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 You are in: Under Secretary for Democracy and Global Affairs > Office to Monitor and Combat Trafficking in Persons > Releases and Remarks > Op-Eds and Articles

Slavery in 2004

John R. Miller, Director of the Office to Monitor and Combat Trafficking in Persons
Op-Ed
The Washington Post
January 1, 2004

Do U.S. sanctions move other countries toward progress on human rights? Of one thing I am sure: On the emerging human rights issue of the 21st century -- modern-day slavery -- the threat of cutting U.S. aid has brought forth efforts that will free thousands from bondage.

That slavery exists as we enter 2004 may shock many. Nonetheless, slavery in many forms, particularly sex and forced labor, reaches into almost every country. Sex slavery affects thousands of women and children and has caused trafficking in human beings to become the third-largest source of money for organized crime, after the drug and arms trades. That grim reality motivated President Bush this fall to become the first world leader to raise the slavery issue at the U.N. General Assembly. He called for new international efforts to fight the slave trade and pledged to almost double U.S. resources devoted to this cause.

The U.S. government estimates that 800,000 to 900,000 men, women and children are trafficked across international borders every year, including 18,000 to 20,000 into the United States. Some estimate total worldwide slavery to be in the millions.

In September I visited a number of countries to meet with the human beings behind such numbers. If you talk with Sasha, a former sex slave in Amsterdam, or with Lord, a former factory slave in Bangkok, you quickly understand the toll this takes on individual bodies and spirits. The story that one victim, Maria, told Congress a few years ago is typical. Lured with the hope of a restaurant job from Vera Cruz, Mexico, and trafficked through Texas, Maria was finally delivered to a brothel in Florida. There she resisted but -- frightened, threatened, beaten and raped in a strange land -- she succumbed and "worked" to pay off the debts that traffickers claimed she owed them.

Cases such as hers and the urgings of faith-based and feminist organizations led Congress to pass legislation that not only strengthened U.S. prosecution of traffickers and assistance to victims but also mandated the State Department to report on slavery and the slave trade around the world.

And here we see how the threat of economic penalties has started to play a crucial role. For the first two years the law was in effect, there were zero consequences. But this year, Congress provided that countries rated by the State Department as having made no significant efforts be faced with the potential loss of U.S. military aid, educational and cultural assistance, and support from the World Bank and International Monetary Fund.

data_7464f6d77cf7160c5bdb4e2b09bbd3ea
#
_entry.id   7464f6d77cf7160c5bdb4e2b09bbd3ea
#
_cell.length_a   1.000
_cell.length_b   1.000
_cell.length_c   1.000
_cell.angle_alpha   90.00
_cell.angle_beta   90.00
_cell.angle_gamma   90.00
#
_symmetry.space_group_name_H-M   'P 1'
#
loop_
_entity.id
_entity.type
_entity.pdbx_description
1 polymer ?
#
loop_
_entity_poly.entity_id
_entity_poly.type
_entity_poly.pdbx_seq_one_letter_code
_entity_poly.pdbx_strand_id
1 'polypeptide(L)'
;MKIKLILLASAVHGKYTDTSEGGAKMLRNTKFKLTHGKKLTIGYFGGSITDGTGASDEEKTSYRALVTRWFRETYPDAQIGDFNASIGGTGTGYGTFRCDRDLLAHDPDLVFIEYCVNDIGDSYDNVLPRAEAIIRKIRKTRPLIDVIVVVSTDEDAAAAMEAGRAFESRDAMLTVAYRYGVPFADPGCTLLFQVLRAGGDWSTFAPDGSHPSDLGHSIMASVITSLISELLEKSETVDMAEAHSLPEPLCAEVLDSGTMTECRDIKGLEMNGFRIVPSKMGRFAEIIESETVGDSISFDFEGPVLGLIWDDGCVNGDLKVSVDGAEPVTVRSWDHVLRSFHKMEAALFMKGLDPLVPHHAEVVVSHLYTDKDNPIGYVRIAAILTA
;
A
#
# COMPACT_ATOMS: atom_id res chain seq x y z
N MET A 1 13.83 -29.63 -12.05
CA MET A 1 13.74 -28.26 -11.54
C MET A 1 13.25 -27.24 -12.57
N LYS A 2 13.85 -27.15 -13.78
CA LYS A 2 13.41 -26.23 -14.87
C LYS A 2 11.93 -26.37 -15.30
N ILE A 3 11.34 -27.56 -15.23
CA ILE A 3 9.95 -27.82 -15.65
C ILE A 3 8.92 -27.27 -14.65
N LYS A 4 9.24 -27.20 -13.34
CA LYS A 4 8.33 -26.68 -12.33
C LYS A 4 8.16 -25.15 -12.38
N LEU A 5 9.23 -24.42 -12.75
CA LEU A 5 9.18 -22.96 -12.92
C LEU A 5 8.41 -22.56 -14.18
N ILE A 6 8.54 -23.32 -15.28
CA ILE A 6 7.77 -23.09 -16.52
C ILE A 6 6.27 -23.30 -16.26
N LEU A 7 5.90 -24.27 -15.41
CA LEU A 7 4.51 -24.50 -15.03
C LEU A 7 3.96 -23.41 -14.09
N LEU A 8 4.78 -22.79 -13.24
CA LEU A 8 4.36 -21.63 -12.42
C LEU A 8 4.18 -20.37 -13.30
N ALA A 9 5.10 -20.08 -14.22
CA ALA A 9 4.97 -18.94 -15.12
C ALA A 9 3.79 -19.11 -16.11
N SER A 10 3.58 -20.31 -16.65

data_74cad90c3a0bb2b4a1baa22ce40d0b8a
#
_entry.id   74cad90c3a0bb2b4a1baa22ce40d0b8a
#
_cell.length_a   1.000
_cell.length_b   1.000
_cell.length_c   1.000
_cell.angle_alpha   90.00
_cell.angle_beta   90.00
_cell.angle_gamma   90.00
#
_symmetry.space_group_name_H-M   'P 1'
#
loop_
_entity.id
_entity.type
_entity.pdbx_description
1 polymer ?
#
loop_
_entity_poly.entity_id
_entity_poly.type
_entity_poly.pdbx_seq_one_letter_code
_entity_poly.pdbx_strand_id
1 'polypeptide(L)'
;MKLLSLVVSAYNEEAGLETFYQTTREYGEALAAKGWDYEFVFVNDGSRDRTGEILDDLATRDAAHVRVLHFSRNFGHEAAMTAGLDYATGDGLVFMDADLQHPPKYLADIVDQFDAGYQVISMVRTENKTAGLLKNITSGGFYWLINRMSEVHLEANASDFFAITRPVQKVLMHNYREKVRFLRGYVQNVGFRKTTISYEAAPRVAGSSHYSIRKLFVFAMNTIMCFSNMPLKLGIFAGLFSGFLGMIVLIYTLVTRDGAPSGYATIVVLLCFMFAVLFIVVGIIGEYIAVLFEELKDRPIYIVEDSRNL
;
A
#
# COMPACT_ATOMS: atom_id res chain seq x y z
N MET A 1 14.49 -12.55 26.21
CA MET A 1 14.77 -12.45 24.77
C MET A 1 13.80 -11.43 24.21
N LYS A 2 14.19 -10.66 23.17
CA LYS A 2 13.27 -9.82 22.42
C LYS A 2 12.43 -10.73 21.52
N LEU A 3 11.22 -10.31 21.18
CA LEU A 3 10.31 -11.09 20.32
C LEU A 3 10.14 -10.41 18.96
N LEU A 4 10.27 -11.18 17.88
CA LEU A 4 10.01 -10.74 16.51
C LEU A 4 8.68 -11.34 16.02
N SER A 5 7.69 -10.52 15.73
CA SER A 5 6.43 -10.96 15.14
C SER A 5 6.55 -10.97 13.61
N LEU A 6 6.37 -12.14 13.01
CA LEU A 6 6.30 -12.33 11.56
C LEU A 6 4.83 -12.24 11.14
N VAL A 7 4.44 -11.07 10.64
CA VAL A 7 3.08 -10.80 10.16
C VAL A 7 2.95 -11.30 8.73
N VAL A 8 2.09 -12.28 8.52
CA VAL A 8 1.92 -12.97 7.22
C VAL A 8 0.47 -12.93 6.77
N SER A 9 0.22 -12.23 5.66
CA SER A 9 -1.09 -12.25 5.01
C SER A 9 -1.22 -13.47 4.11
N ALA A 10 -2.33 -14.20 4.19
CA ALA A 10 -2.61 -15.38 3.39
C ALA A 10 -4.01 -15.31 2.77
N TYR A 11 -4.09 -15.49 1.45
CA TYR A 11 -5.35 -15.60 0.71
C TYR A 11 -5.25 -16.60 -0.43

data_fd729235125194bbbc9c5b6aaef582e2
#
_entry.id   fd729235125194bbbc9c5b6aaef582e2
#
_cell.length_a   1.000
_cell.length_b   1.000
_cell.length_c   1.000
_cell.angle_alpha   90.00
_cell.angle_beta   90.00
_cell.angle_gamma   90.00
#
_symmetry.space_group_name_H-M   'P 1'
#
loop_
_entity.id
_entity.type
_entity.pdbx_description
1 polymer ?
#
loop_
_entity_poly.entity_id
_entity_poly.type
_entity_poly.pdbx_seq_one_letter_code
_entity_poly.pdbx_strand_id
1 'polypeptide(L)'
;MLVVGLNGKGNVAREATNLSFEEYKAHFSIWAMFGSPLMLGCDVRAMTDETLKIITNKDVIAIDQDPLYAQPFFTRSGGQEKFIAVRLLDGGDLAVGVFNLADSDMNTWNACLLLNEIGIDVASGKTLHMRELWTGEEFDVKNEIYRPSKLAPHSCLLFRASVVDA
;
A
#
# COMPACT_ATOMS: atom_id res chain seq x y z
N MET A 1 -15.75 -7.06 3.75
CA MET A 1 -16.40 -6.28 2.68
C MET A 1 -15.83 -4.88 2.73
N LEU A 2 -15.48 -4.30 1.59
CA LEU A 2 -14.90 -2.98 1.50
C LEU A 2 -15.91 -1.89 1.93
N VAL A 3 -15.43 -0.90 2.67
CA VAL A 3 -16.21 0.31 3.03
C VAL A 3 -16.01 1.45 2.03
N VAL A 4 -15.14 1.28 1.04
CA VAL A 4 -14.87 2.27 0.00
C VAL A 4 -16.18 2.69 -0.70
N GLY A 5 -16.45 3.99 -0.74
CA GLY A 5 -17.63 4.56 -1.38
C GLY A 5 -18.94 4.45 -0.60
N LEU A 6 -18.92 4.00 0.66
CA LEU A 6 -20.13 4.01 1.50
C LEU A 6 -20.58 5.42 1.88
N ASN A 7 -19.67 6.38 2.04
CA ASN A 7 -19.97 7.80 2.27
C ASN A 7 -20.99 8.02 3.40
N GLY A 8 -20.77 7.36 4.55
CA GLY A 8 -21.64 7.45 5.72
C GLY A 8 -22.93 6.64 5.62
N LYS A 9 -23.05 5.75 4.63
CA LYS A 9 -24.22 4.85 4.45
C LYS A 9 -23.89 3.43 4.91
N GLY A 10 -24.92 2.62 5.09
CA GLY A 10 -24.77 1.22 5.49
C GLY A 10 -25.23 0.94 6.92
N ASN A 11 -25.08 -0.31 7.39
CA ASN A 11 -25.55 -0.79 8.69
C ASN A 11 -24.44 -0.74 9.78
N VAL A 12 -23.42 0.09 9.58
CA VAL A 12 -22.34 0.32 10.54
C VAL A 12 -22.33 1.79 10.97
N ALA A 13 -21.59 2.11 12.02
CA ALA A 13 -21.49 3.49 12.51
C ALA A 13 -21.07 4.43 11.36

In the three months before the slavery report came out this past June, my office saw more progress in some countries than in the previous two years. Laws against trafficking in persons were passed in places from the Philippines to Haiti to Burkina Faso. Victims were rescued and massive arrests of traffickers were made in Cambodia and Serbia.

The U.S. law provided that for those countries poorly rated in this year's report, there would be a three-month period to make antislavery efforts. In 10 countries, including military allies of the United States, there was a flurry of activity.

Turkey set up and implemented new screening procedures that recognized 200 victims. Georgia appointed special officers with responsibility for trafficking and started broadcasting hotline numbers for victims on national television. The Dominican Republic launched a national educational billboard campaign and set up a national anti-trafficking police unit with special prosecutors. In these and other countries there were numerous arrests and prosecutions.

Of course not all these actions resulted from the threat of aid cuts. Many government officials, finally recognizing the enormity of the human crises, wanted to act. Some undoubtedly were embarrassed by the State Department's report. Strenuous efforts by diplomats in many U.S. embassies were crucial.

We continue, however, to face the problem that many countries' economies have links to slavery. Corrupt and complicit police pose a challenge in many nations. And there is the difficulty of trying to fight diseases such as HIV-AIDS at the same time we are fighting the sex trafficking that causes so much of that disease.

To meet these challenges we need support and action at home and antislavery allies abroad. But we also need the willingness to impose economic penalties that give antislavery laws and diplomacy meaning.

The writer is director of the State Department's Office to Monitor and Combat Trafficking in Persons.


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